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Product Query: Magnetic Tumblers


#1

I have, I’m putting together my wish list for the items I don’t have
yet for my studio (I finally got rental space – Yay!), and one of
them is a tumbler.

School == Rotary with mix steel shot media Recommendations ==
Vibratory with steel

Magnetic Tumblers are fairly new to those around here, once they have
something that works for them there is little desire to buy a new
tool that may equate to a toy for them.

Rarely have I tumbled, most of what I created in school had lots of
flat surfaces and the instructor wanted mirror finish, he was
addicted to it :slight_smile: Hence little opportunity to explore tumbling.

If I can get some advice from those with experience in these products
and maybe also as to when is best to tumble a piece and when is best
to use the polishing machine.

Kindest,
K. David Woolley
david.woolley@unb.ca


#2

Hello all at the Orchid festivities, miss you all!

Magnetic tumblers are one of the best friends any factory or
work-shop can have. Its an investment in time, cleaning and
production. No one should be without one. They are terribly
addictive, once you try it, and you’d swear where was I for the past
decades. What you’d be cleaning overnight and being away from the
rotary tumblers, will have a finishing in 30 minutes.

When I get an order for my silver casting for my classes, I ask my
caster to then tumble them, no extra charge, items are smooth, bright
finish and all so nice to view and easy to work on. Those ‘shots’ get
into everywhere and make the whole ring, or pendant shine as if with
a “pre-polishing” stage. No comparison to an un-tumbled and magnetic
cleaned!!!

After setting or manufacturing, the post polishing phase is easier to
finish. I used to work at a large factory last season, they had 4
large machines going ‘full tilt’, all day! Rotary tumblers are like a
"kids toy" as compared with the “real McCoy”, don’t hesitate or make
excuses in not buying one. They come in all sizes and prices,
suitable for all pocket books. These are really a fantastic
machine…“Maybe next year in Tuscon”…I will have lots to offer to
all…:>)

Gerry Lewy!


#3

David -

Your instructor did you a favor - he taught you what you need to do
to get a mirror finish. While he might have taught you how to use
tumblers, the technique you are trying to emulate with a machine
requires that you know what is happening in the finishing process
whether manual or automated.

Finishing involves smoothing and burnishing. The tumbler processes
you have seen are all burnishing - steel with rotary or vibratory
machines and the magnetic finishers all burnish. Then do not remove
metal, they hammer it in tiny bits.

The first part of finishing is to smooth the metal - you can do it
by hand with sandpaper or on the buff with Tripoli. You can also do a
very good job of smoothing with a tumbler - my favorite is a
vibratory flow thru with various grades of abrasive - depending on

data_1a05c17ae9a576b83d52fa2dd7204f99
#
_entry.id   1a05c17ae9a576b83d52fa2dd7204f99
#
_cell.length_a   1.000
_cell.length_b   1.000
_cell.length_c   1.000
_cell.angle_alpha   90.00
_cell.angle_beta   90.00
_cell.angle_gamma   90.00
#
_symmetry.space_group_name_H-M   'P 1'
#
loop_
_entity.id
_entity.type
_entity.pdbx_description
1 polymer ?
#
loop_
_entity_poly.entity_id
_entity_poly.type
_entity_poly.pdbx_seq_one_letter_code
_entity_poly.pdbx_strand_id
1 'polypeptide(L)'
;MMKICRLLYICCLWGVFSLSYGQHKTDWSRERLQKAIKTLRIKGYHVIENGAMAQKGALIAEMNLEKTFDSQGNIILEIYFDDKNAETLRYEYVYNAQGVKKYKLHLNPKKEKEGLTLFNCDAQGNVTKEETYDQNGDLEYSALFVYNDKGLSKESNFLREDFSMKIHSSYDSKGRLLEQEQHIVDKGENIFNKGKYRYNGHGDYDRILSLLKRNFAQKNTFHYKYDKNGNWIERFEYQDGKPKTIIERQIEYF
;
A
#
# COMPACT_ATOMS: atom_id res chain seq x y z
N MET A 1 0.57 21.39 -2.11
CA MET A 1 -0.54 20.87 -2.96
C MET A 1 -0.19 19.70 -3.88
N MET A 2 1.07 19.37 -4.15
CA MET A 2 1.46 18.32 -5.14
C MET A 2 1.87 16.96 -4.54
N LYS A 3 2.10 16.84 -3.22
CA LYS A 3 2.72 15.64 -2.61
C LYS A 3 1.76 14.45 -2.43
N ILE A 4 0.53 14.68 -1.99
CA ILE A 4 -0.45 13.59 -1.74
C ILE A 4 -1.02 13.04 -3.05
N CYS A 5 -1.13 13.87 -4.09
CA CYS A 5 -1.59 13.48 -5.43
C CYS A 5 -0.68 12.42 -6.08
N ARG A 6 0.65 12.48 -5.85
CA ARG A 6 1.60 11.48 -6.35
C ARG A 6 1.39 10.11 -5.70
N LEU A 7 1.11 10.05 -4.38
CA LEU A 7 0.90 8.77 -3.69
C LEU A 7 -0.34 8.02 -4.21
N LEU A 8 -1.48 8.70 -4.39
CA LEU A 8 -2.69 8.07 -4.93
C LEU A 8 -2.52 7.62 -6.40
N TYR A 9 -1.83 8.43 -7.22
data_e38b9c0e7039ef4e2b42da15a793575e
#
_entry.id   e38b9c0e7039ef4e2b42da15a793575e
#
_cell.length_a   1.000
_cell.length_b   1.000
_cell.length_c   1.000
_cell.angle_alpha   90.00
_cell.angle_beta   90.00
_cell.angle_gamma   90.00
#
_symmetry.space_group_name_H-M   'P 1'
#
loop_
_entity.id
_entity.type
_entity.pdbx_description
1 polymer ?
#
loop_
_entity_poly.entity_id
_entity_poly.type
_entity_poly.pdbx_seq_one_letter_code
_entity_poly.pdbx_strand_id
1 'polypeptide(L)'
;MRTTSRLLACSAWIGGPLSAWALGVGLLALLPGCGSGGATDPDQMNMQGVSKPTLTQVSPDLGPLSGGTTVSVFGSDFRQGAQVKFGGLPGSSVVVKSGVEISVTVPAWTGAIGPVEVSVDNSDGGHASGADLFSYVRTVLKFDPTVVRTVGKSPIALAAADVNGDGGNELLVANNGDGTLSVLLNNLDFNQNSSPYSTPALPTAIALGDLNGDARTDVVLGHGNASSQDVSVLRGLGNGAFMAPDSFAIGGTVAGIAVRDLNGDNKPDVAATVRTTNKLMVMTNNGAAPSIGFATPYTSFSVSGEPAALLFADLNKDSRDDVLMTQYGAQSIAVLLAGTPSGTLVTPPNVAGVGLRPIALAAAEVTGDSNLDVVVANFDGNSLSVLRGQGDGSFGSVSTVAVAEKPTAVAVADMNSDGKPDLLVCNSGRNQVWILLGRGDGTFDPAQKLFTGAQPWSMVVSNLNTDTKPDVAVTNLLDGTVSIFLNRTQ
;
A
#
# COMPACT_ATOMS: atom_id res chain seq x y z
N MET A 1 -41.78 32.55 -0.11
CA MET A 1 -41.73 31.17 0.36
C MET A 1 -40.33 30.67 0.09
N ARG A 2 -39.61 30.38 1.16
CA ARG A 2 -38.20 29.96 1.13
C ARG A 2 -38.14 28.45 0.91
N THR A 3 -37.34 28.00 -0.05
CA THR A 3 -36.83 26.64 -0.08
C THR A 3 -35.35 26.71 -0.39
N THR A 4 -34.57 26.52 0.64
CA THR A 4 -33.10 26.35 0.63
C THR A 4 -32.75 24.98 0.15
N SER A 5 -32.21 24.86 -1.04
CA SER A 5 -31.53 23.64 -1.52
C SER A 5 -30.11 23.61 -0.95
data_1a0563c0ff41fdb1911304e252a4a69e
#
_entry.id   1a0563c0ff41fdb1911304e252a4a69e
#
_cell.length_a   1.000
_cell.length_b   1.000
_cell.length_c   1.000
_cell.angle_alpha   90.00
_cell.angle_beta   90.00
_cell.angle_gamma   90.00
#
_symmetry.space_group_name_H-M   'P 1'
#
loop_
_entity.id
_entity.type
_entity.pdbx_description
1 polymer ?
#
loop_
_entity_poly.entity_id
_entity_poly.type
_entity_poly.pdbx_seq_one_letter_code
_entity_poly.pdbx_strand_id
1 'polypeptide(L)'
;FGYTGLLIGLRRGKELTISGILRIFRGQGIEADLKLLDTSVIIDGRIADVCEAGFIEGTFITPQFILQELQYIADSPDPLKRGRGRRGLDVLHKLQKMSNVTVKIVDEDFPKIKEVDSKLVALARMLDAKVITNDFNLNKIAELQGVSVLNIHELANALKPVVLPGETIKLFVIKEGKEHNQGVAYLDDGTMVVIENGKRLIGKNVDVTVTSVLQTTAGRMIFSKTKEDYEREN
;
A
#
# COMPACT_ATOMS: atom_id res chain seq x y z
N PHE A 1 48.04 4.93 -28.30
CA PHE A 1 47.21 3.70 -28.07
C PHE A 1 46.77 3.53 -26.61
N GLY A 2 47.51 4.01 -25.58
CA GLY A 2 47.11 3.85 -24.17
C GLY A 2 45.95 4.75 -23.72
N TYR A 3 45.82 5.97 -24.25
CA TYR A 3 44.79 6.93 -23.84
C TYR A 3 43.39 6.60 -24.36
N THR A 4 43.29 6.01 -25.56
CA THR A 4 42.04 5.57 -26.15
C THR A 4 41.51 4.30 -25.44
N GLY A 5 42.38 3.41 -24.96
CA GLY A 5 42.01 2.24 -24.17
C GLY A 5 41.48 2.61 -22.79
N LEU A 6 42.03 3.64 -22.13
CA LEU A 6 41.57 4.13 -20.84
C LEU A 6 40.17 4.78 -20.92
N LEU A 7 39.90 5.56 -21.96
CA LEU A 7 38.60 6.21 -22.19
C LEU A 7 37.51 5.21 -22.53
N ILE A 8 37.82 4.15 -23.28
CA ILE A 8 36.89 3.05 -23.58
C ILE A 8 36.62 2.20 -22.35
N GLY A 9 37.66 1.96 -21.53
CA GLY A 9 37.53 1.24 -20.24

what you started with. Cast work differs from fabricated, and silver
works differently from brass or gold or pmc.

After you have smoothed the work in your vibratory tumbler, you can
burnish it to bring up a reflective surface. The magnetic tumblers
work well on detail pieces - filigree, fine wire pieces such as ear
wires, and heads. They are pretty small and don’t accommodate large
pieces. My work horse is a rotary tumbler with stainless steel.

My solution to a perfect shiny finish, is this. After smoothing and
burnishing, the work is run in a dry media in a vibratory tumbler -
walnut shells or wood chips charged with simichrome or chrome oxide
or rouge. It runs for quite a while - 24 hours or more - and the
resulting finish is flawless.

I love my magnetic tumbler, but I don’t use it as much as the
vibratory or rotary. There is a bit more to this tumbling than which
one to buy.

There is a lot of on finishing on Orchid. There are also
reference books on the process. I’ve written a basic book on the
process - available from most of the major suppliers - Rio, Gesswein,
Otto Frei, Elaine Luther.

Judy Hoch


#4
Magnetic tumblers are one of the best friends any factory or
work-shop can have. Its an investment in time, cleaning and
production. No one should be without one. 

OK, you convinced me. I bought one. Now I have some questions.

Do the pins need any special care? Like, do I need to keep them
under solution like I do carbon steel shot?

The instructions say to store the bowl off the machine, but they
don’t say why. Anybody know why? Unless I have a reason I don’t
think I am going to remember.

If you are going to go for a complete tumbled finishing process,
where does the magnetic tumbler fall in the sequence of things. It
sure does not look like a final finish to me. It only takes a little
Zam to make it look done, but what if I want to do everything with
mass finishing? What first? What next?

I just bought the smallest Raytech machine, but if I like it I will